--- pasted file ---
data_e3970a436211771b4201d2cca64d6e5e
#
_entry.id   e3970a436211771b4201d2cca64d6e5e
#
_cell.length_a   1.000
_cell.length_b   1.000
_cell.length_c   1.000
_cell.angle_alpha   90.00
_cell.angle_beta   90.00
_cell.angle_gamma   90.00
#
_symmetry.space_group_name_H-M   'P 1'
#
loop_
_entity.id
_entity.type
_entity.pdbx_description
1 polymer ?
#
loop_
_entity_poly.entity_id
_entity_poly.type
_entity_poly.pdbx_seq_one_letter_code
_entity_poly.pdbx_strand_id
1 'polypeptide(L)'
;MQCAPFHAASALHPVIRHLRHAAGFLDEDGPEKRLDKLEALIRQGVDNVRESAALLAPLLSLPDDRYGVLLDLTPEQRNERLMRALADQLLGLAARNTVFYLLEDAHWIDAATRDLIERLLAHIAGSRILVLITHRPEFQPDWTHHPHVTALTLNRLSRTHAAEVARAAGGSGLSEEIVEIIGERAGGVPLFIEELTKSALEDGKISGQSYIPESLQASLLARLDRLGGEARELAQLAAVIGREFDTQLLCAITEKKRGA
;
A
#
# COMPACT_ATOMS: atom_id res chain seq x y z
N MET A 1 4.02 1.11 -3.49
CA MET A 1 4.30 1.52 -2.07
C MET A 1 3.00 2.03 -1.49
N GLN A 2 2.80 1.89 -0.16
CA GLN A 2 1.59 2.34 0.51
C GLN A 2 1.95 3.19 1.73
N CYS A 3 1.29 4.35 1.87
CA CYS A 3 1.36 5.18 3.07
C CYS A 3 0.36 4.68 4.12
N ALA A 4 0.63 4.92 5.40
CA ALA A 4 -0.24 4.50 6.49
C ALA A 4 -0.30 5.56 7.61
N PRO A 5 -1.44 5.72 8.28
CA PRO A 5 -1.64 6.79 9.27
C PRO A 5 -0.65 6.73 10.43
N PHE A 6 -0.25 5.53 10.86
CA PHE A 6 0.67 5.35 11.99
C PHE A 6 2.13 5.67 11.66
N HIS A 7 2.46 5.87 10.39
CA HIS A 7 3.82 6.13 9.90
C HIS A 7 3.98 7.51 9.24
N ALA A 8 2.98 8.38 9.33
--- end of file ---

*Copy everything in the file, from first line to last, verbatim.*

data_e3970a436211771b4201d2cca64d6e5e
#
_entry.id   e3970a436211771b4201d2cca64d6e5e
#
_cell.length_a   1.000
_cell.length_b   1.000
_cell.length_c   1.000
_cell.angle_alpha   90.00
_cell.angle_beta   90.00
_cell.angle_gamma   90.00
#
_symmetry.space_group_name_H-M   'P 1'
#
loop_
_entity.id
_entity.type
_entity.pdbx_description
1 polymer ?
#
loop_
_entity_poly.entity_id
_entity_poly.type
_entity_poly.pdbx_seq_one_letter_code
_entity_poly.pdbx_strand_id
1 'polypeptide(L)'
;MQCAPFHAASALHPVIRHLRHAAGFLDEDGPEKRLDKLEALIRQGVDNVRESAALLAPLLSLPDDRYGVLLDLTPEQRNERLMRALADQLLGLAARNTVFYLLEDAHWIDAATRDLIERLLAHIAGSRILVLITHRPEFQPDWTHHPHVTALTLNRLSRTHAAEVARAAGGSGLSEEIVEIIGERAGGVPLFIEELTKSALEDGKISGQSYIPESLQASLLARLDRLGGEARELAQLAAVIGREFDTQLLCAITEKKRGA
;
A
#
# COMPACT_ATOMS: atom_id res chain seq x y z
N MET A 1 4.02 1.11 -3.49
CA MET A 1 4.30 1.52 -2.07
C MET A 1 3.00 2.03 -1.49
N GLN A 2 2.80 1.89 -0.16
CA GLN A 2 1.59 2.34 0.51
C GLN A 2 1.95 3.19 1.73
N CYS A 3 1.29 4.35 1.87
CA CYS A 3 1.36 5.18 3.07
C CYS A 3 0.36 4.68 4.12
N ALA A 4 0.63 4.92 5.40
CA ALA A 4 -0.24 4.50 6.49
C ALA A 4 -0.30 5.56 7.61
N PRO A 5 -1.44 5.72 8.28
CA PRO A 5 -1.64 6.79 9.27
C PRO A 5 -0.65 6.73 10.43
N PHE A 6 -0.25 5.53 10.86
CA PHE A 6 0.67 5.35 11.99
C PHE A 6 2.13 5.67 11.66
N HIS A 7 2.46 5.87 10.39
CA HIS A 7 3.82 6.13 9.90
C HIS A 7 3.98 7.51 9.24
N ALA A 8 2.98 8.38 9.33